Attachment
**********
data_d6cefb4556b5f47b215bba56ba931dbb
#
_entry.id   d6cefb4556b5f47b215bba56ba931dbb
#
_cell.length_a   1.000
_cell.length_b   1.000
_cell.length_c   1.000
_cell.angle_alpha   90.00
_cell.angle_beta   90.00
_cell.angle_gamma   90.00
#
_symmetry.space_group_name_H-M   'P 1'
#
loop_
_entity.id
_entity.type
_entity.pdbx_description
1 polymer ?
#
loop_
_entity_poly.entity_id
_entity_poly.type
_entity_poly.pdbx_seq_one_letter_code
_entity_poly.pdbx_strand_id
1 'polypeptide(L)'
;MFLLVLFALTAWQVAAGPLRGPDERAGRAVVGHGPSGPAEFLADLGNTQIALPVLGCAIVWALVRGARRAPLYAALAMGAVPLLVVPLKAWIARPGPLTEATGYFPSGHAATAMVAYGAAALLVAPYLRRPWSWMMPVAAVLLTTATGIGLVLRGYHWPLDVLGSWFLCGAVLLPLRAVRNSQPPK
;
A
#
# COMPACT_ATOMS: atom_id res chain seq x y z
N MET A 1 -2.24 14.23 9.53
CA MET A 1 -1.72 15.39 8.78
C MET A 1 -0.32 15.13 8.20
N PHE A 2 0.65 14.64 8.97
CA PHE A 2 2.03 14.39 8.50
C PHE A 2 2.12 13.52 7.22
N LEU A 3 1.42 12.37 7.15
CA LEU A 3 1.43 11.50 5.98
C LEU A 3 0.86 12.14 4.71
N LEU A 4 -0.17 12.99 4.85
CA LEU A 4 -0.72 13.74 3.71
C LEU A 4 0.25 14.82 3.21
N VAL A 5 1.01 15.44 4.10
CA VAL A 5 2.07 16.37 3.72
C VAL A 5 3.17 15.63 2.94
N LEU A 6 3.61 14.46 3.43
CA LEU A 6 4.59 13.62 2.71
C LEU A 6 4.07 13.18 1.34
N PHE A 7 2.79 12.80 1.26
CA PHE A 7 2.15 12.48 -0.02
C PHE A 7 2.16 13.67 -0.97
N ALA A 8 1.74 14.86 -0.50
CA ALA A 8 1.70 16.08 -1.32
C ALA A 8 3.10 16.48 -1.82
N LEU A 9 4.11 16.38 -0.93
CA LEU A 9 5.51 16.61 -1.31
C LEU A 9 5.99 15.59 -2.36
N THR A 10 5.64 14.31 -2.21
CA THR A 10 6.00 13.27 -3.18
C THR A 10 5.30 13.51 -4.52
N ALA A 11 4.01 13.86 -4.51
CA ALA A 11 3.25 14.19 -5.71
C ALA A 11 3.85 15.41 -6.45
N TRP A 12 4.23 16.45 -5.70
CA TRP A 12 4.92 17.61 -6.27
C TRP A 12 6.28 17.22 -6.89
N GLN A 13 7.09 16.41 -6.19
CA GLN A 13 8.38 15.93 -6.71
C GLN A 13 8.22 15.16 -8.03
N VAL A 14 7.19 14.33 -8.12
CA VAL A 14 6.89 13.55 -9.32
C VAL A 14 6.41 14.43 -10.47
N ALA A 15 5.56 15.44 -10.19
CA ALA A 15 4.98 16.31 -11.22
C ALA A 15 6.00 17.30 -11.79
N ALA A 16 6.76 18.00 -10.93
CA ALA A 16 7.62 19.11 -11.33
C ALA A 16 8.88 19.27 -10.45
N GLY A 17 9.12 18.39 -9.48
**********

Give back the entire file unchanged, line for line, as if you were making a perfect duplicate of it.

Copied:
data_d6cefb4556b5f47b215bba56ba931dbb
#
_entry.id   d6cefb4556b5f47b215bba56ba931dbb
#
_cell.length_a   1.000
_cell.length_b   1.000
_cell.length_c   1.000
_cell.angle_alpha   90.00
_cell.angle_beta   90.00
_cell.angle_gamma   90.00
#
_symmetry.space_group_name_H-M   'P 1'
#
loop_
_entity.id
_entity.type
_entity.pdbx_description
1 polymer ?
#
loop_
_entity_poly.entity_id
_entity_poly.type
_entity_poly.pdbx_seq_one_letter_code
_entity_poly.pdbx_strand_id
1 'polypeptide(L)'
;MFLLVLFALTAWQVAAGPLRGPDERAGRAVVGHGPSGPAEFLADLGNTQIALPVLGCAIVWALVRGARRAPLYAALAMGAVPLLVVPLKAWIARPGPLTEATGYFPSGHAATAMVAYGAAALLVAPYLRRPWSWMMPVAAVLLTTATGIGLVLRGYHWPLDVLGSWFLCGAVLLPLRAVRNSQPPK
;
A
#
# COMPACT_ATOMS: atom_id res chain seq x y z
N MET A 1 -2.24 14.23 9.53
CA MET A 1 -1.72 15.39 8.78
C MET A 1 -0.32 15.13 8.20
N PHE A 2 0.65 14.64 8.97
CA PHE A 2 2.03 14.39 8.50
C PHE A 2 2.12 13.52 7.22
N LEU A 3 1.42 12.37 7.15
CA LEU A 3 1.43 11.50 5.98
C LEU A 3 0.86 12.14 4.71
N LEU A 4 -0.17 12.99 4.85
CA LEU A 4 -0.72 13.74 3.71
C LEU A 4 0.25 14.82 3.21
N VAL A 5 1.01 15.44 4.10
CA VAL A 5 2.07 16.37 3.72
C VAL A 5 3.17 15.63 2.94
N LEU A 6 3.61 14.46 3.43
CA LEU A 6 4.59 13.62 2.71
C LEU A 6 4.07 13.18 1.34
N PHE A 7 2.79 12.80 1.26
CA PHE A 7 2.15 12.48 -0.02
C PHE A 7 2.16 13.67 -0.97
N ALA A 8 1.74 14.86 -0.50
CA ALA A 8 1.70 16.08 -1.32
C ALA A 8 3.10 16.48 -1.82
N LEU A 9 4.11 16.38 -0.93
CA LEU A 9 5.51 16.61 -1.31
C LEU A 9 5.99 15.59 -2.36
N THR A 10 5.64 14.31 -2.21
CA THR A 10 6.00 13.27 -3.18
C THR A 10 5.30 13.51 -4.52
N ALA A 11 4.01 13.86 -4.51
CA ALA A 11 3.25 14.19 -5.71
C ALA A 11 3.85 15.41 -6.45
N TRP A 12 4.23 16.45 -5.70
CA TRP A 12 4.92 17.61 -6.27
C TRP A 12 6.28 17.22 -6.89
N GLN A 13 7.09 16.41 -6.19
CA GLN A 13 8.38 15.93 -6.71
C GLN A 13 8.22 15.16 -8.03
N VAL A 14 7.19 14.33 -8.12
CA VAL A 14 6.89 13.55 -9.32
C VAL A 14 6.41 14.43 -10.47
N ALA A 15 5.56 15.44 -10.19
CA ALA A 15 4.98 16.31 -11.22
C ALA A 15 6.00 17.30 -11.79
N ALA A 16 6.76 18.00 -10.93
CA ALA A 16 7.62 19.11 -11.33
C ALA A 16 8.88 19.27 -10.45
N GLY A 17 9.12 18.39 -9.48